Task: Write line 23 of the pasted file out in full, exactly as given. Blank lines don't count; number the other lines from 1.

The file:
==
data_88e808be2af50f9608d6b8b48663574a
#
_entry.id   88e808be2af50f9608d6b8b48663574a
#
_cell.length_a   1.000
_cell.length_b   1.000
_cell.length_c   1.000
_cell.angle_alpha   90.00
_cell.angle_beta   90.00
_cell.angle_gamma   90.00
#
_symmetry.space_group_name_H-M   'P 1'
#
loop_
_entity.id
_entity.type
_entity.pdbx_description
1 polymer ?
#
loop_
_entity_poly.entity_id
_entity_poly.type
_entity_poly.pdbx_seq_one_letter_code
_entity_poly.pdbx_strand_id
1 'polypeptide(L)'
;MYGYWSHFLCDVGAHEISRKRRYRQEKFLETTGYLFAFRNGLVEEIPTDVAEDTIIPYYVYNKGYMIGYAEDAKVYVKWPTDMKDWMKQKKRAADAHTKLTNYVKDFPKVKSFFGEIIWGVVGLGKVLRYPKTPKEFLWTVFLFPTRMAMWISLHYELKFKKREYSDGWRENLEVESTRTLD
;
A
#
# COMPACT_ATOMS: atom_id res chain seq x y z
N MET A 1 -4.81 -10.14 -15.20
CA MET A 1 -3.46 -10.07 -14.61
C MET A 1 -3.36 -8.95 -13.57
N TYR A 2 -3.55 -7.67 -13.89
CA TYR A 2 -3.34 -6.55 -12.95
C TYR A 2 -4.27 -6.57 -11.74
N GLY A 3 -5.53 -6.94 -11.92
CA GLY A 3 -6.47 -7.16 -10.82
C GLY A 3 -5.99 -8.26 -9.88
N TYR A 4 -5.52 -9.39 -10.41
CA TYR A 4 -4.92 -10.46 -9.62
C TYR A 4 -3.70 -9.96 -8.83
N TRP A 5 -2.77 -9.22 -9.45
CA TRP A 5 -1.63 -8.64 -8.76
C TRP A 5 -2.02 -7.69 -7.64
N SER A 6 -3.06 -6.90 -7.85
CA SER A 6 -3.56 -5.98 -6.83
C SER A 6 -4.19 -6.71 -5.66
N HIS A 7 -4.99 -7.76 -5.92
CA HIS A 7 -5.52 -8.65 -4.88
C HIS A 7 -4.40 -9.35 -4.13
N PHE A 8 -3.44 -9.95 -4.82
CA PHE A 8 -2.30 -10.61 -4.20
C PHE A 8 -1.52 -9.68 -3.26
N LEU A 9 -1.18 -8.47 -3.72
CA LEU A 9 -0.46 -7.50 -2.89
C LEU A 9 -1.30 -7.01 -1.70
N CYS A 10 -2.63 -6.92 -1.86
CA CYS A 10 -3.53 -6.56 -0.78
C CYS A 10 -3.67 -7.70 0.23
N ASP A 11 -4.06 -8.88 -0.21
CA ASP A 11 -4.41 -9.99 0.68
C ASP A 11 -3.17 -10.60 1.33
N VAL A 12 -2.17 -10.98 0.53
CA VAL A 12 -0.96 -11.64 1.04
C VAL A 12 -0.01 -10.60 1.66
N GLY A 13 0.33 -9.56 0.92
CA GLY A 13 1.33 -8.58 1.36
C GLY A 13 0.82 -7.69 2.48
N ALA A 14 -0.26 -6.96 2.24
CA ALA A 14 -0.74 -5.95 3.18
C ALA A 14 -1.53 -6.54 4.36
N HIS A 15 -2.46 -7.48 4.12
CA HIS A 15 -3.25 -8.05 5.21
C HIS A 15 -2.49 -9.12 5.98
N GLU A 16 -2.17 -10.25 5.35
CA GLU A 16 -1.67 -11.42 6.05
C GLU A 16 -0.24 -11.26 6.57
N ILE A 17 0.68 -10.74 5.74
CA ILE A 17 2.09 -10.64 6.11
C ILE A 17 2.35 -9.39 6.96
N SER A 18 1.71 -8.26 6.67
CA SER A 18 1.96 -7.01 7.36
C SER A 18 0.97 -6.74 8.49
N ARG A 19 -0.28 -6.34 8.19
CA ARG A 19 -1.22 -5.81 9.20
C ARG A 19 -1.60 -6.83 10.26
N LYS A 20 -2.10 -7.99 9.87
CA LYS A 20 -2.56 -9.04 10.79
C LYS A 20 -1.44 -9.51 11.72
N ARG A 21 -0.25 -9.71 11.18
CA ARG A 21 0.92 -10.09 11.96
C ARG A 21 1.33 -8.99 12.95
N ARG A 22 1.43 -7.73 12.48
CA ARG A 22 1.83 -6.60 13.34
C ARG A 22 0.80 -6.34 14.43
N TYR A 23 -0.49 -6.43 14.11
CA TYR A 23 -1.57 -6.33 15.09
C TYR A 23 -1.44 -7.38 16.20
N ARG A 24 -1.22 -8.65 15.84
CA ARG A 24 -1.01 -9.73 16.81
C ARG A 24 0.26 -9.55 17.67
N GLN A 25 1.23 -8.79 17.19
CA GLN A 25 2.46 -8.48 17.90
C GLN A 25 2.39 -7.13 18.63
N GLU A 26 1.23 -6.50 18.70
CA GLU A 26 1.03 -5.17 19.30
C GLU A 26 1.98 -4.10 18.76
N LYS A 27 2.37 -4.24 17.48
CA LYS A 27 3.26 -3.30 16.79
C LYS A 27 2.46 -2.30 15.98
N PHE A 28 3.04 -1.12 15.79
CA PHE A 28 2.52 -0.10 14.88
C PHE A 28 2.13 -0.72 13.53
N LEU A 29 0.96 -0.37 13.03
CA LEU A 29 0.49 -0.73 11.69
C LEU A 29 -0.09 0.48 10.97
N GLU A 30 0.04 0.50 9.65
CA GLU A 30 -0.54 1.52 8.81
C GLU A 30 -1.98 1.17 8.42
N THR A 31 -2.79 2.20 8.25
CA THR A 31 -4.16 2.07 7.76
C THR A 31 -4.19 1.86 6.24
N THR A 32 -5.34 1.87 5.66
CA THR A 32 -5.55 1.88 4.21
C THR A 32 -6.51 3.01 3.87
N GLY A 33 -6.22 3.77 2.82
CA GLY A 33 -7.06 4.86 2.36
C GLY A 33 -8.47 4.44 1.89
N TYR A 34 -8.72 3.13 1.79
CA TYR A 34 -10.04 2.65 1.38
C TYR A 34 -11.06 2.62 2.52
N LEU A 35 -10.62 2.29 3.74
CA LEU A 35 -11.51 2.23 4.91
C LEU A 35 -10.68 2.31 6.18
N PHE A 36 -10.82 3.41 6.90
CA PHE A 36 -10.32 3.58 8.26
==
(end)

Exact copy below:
_entity_poly.pdbx_seq_one_letter_code